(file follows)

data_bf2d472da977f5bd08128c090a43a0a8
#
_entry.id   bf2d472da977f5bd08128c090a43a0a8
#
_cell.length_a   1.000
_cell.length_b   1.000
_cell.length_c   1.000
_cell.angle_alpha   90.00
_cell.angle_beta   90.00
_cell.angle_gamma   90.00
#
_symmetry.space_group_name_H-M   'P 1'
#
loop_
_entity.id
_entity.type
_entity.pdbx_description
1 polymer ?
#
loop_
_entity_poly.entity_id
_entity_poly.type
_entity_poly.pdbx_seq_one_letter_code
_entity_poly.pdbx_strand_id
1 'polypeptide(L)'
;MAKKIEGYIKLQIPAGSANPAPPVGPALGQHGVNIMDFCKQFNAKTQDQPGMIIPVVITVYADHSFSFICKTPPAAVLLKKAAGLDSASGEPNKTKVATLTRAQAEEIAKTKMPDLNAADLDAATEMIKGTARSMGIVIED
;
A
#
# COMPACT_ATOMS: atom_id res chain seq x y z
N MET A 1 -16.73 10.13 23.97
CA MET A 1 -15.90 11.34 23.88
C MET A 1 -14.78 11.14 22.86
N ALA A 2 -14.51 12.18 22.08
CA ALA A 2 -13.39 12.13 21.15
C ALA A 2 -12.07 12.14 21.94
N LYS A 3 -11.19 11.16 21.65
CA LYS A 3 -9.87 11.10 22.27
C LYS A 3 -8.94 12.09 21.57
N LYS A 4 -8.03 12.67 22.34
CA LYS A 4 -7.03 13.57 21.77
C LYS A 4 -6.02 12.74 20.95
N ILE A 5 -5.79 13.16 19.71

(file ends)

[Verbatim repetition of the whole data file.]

data_bf2d472da977f5bd08128c090a43a0a8
#
_entry.id   bf2d472da977f5bd08128c090a43a0a8
#
_cell.length_a   1.000
_cell.length_b   1.000
_cell.length_c   1.000
_cell.angle_alpha   90.00
_cell.angle_beta   90.00
_cell.angle_gamma   90.00
#
_symmetry.space_group_name_H-M   'P 1'
#
loop_
_entity.id
_entity.type
_entity.pdbx_description
1 polymer ?
#
loop_
_entity_poly.entity_id
_entity_poly.type
_entity_poly.pdbx_seq_one_letter_code
_entity_poly.pdbx_strand_id
1 'polypeptide(L)'
;MAKKIEGYIKLQIPAGSANPAPPVGPALGQHGVNIMDFCKQFNAKTQDQPGMIIPVVITVYADHSFSFICKTPPAAVLLKKAAGLDSASGEPNKTKVATLTRAQAEEIAKTKMPDLNAADLDAATEMIKGTARSMGIVIED
;
A
#
# COMPACT_ATOMS: atom_id res chain seq x y z
N MET A 1 -16.73 10.13 23.97
CA MET A 1 -15.90 11.34 23.88
C MET A 1 -14.78 11.14 22.86
N ALA A 2 -14.51 12.18 22.08
CA ALA A 2 -13.39 12.13 21.15
C ALA A 2 -12.07 12.14 21.94
N LYS A 3 -11.19 11.16 21.65
CA LYS A 3 -9.87 11.10 22.27
C LYS A 3 -8.94 12.09 21.57
N LYS A 4 -8.03 12.67 22.34
CA LYS A 4 -7.03 13.57 21.77
C LYS A 4 -6.02 12.74 20.95
N ILE A 5 -5.79 13.16 19.71